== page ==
WPILib Drive classes: Conventions and Defaults
This article describes conventions and defaults used by the WPILib Drive classes (DifferentialDrive, MecanumDrive, and KilloughDrive). For further details on using these classes, see the subsequent articles.
By default, the class inverts the motor outputs for the right side of the drivetrain. Generally this will mean that no inversion needs to be done on the individual SpeedController objects. To disable this behavior, use the setRightSideInverted() method.
Squaring Inputs & Input Deadband
When driving robots, it is often desirable to manipulate the joystick inputs such that the robot has finer control at low speeds while still using the full output range. One way to accomplish this is by squaring the joystick input, then reapplying the sign. By default the Differential Drive class will square the inputs. If this is not desired (e.g. if passing values in from a PIDController), use one of the drive methods with the squaredInputs parameter and set it to false.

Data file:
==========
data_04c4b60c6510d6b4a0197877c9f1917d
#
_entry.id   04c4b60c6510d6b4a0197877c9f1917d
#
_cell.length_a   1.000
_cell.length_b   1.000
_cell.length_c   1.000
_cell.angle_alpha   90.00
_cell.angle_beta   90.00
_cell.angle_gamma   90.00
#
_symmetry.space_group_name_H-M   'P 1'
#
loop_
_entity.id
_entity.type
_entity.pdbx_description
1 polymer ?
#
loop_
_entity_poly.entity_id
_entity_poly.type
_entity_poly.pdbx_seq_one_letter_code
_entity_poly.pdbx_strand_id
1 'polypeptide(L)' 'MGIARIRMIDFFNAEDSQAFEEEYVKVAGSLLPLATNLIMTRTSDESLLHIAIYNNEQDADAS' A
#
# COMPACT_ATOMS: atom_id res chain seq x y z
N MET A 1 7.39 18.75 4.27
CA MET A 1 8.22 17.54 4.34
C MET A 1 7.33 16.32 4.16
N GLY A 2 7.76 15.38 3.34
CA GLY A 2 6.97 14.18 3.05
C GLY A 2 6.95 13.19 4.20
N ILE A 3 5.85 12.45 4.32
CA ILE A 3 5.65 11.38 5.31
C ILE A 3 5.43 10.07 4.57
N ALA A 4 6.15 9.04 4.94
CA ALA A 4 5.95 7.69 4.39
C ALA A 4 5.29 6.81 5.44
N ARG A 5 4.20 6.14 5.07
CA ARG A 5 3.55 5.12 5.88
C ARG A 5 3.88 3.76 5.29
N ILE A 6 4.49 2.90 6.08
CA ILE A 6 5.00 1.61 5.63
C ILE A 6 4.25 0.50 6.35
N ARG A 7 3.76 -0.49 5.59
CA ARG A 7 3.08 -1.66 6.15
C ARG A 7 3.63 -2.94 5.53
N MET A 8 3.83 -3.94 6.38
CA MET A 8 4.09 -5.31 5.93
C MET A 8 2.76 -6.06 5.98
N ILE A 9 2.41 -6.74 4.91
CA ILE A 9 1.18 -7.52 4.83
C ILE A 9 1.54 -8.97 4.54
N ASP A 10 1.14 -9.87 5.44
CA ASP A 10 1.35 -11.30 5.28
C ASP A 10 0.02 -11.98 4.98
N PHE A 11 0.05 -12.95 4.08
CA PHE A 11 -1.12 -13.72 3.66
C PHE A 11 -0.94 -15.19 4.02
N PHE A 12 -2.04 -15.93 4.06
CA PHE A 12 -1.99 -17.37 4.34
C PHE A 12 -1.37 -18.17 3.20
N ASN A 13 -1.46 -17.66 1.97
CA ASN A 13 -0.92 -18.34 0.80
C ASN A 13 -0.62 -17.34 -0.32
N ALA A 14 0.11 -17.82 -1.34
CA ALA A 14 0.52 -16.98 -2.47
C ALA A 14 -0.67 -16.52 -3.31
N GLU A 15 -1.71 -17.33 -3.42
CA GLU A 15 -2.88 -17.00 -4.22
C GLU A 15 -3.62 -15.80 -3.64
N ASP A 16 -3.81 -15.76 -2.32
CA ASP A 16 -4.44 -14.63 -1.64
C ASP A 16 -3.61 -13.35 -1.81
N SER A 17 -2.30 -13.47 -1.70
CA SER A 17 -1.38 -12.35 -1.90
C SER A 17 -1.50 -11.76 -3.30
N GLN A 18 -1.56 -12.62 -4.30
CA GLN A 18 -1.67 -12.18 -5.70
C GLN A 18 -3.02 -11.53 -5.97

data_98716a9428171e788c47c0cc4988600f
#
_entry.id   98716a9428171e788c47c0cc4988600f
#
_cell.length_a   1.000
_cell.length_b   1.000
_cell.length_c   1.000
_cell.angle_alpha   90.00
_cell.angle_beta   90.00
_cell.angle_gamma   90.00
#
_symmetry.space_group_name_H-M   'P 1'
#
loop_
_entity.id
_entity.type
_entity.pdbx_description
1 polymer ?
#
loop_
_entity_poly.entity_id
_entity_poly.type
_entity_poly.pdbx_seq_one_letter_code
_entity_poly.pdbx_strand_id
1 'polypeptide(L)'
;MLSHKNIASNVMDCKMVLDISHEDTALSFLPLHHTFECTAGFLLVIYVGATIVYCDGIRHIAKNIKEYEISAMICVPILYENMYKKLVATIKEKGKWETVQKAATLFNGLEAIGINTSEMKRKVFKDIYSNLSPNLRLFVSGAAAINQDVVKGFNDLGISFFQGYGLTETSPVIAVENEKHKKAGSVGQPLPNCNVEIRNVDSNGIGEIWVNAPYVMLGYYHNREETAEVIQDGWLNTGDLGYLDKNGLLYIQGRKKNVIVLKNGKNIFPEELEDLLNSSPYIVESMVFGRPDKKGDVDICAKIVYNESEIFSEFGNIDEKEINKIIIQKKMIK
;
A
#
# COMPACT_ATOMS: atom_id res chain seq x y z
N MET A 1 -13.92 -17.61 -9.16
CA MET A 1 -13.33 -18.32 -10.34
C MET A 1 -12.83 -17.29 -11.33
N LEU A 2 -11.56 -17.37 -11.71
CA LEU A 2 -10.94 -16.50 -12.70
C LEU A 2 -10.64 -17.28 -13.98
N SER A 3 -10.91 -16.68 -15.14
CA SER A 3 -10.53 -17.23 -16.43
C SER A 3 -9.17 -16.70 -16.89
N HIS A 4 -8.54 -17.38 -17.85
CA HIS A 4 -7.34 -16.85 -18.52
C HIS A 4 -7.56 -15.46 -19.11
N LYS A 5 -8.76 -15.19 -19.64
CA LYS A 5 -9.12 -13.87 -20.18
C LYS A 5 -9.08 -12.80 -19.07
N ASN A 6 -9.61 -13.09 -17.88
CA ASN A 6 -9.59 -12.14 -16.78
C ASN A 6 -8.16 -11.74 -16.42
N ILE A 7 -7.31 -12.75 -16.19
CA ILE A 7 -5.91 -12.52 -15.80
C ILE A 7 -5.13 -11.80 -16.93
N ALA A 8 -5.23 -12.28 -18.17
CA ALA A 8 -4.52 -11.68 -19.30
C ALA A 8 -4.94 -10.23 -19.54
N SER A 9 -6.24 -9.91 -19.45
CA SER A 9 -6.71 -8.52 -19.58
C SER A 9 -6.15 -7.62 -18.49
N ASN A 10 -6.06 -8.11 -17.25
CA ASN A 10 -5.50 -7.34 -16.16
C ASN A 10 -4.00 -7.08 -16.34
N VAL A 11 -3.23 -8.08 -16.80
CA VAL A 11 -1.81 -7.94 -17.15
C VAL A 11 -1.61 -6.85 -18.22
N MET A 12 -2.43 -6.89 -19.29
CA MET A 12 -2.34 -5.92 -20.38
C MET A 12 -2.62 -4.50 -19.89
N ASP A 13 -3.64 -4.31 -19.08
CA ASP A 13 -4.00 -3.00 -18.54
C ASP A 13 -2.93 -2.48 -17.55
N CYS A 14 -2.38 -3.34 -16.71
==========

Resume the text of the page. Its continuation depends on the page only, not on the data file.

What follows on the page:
By default, the Differential Drive class applies an input deadband of .02. This means that input values with a magnitude below .02 (after any squaring as described above) will be set to 0. In most cases these small inputs result from imperfect joystick centering and are not sufficient to cause drivetrain movement, the deadband helps reduce necessary motor heating that may result from applying these small values to the drivetrain. To change the deadband, use the setDeadband() method.
By default all RobotDrive objects enable Motor Safety. This is a watchdog that disables the output if no update method is called within 100ms. To feed the watchdog without changing the input values, call feedWatchdog(). To change the watchdog timeout, call setExpiration(). To disable the watchdog, call setSafetyEnabled(false). To learn more about Motor Safety, see the article: Using the motor safety feature
This library uses the NED axes convention (North-East-Down as external reference in the world frame). The positive X axis points ahead, the positive Y axis points right, and the positive Z axis points down. Rotations follow the right-hand rule, so clockwise rotation around the Z axis is positive.
Note: This convention is different than the convention for joysticks which typically have -Y as Up (commonly mapped to throttle) and +X as Right. Pay close attention to the examples below if you want help with typical Joystick->Drive mapping.